“Everything’s great when you start,” she said, noting that her savings on rent could fund travel. But over time, the unpredictability got to her: Which parking lot could she stay in that night? Where would she shower in the morning? Where could she work the next day?
“I’ve unsubscribed from all the #vanlife Instagram accounts,” she said.
Beyond waking up hot and sweaty in Salt Lake City mornings, the 25-year-old “was tired of having my wardrobe all over the floor.”
“We’re fucked financially, we’re never getting houses, we have to find something,” she said. Now, she’s selling her van and getting a room in an apartment with the help of her parents.
Brian Long, 32, a carpenter in Park City, the resort town east of Salt Lake City, bought his van six months ago for $2,400. Long, a rock climber, said the van allows him to travel and explore the outdoors instead of paying high rent. While he makes a modest income as a carpenter, $20 an hour, the cost of living in Park City precludes him from being able to rent, save money, and enjoy his hobbies.
His current setup is austere and messy, but he doesn’t mind because of the flexibility it affords him. “I just think it’s a really good life, if you don’t mind not being luxurious,” he said.
While he would like to have a permanent house, he also realizes that it’s not economically sensible if he wants to have travel and recreation opportunities, as well.
“Heating and AC is the biggest issue,” he said. “Not having a kitchen sucks, too, but with all the money you save, you can easily afford to eat at a nice place that you actually think is healthy. I love it because I save so much money, I can choose to follow seasons if I want. I can go up to Washington in the summer if I wanted. If I’m afraid of the fierce winter, I go all the way down to Mexico.”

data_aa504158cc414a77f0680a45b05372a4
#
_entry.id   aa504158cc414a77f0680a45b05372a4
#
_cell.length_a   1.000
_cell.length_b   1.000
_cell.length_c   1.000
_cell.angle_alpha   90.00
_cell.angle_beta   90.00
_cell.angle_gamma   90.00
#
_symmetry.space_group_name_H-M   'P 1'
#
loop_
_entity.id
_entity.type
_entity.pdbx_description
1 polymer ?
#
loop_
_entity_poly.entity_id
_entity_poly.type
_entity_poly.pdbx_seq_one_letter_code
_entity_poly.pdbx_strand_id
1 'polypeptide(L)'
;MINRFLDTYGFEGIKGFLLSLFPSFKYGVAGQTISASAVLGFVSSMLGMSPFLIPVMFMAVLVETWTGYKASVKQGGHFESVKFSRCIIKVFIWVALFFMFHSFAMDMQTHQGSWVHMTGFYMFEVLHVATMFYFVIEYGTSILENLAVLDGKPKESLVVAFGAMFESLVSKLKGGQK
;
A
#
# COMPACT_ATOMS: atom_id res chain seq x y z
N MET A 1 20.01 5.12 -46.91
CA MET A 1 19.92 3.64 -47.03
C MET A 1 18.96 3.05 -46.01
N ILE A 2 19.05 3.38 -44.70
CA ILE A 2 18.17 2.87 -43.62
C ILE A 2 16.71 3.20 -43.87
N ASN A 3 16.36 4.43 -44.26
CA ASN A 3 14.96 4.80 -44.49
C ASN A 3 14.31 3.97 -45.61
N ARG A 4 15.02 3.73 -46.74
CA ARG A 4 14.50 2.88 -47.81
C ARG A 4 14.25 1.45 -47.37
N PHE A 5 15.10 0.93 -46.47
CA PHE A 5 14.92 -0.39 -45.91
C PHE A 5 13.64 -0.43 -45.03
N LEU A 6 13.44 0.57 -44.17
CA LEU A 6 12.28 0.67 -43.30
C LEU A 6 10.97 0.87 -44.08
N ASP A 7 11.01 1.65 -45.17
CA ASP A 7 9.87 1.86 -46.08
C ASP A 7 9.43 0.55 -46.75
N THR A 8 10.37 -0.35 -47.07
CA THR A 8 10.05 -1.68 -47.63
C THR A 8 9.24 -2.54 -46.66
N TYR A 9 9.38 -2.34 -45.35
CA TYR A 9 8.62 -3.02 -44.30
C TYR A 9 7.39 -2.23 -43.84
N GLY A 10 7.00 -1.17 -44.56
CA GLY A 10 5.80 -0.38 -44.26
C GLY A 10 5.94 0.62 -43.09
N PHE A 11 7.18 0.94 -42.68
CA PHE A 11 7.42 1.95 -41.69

Long recently damaged his van. While it still runs, he’s planning to flip it for a new model as the cost of repairs will exceed the value of the van.
Mechanical engineer Brandon Vandenhoek lives with his girlfriend, Mikayla Beach, a designer, in their retrofitted van in Mountain View, California. While the two make enough to pay for an apartment in the area, they decided to stay in a van as it would let them save and have a more active lifestyle.
While they’ve spent around $30,000 on their accommodations, that substantial sum wouldn’t even cover seven months’ rent — according to Zillow, the median Mountain View rental listed in June was $4,400 a month. Vandenhoek and Beach say that kind of rent would preclude their ability to have any other kind of life outside of their work.
“Van life for many has become the rule,” Vandenhoek said.
And now even Vandenhoek and Beach are feeling squeezed. The Mountain View City Council this spring passed an ordinance banning long-term sidewalk car living, but lawmakers directed city staff to draft a new law after public opposition. The back-and-forth has Vandenhoek, Beach, and the estimated 200 to 300 others living in their vehicles in Mountain View on edge. If they were forced out of their van, Vandenhoek knows that he and Beach could get by, albeit not with the same lifestyle they enjoy now. But for others in Mountain View, leaving their vans could be the difference between sleeping in a bed one night and under newspaper the next.
“In my opinion, in the Bay Area, it says a lot about how our laws are structured around housing,” said Vandenhoek. “Our housing system is exceptionally racist and classist in that it doesn’t allow poor people to get ahead.”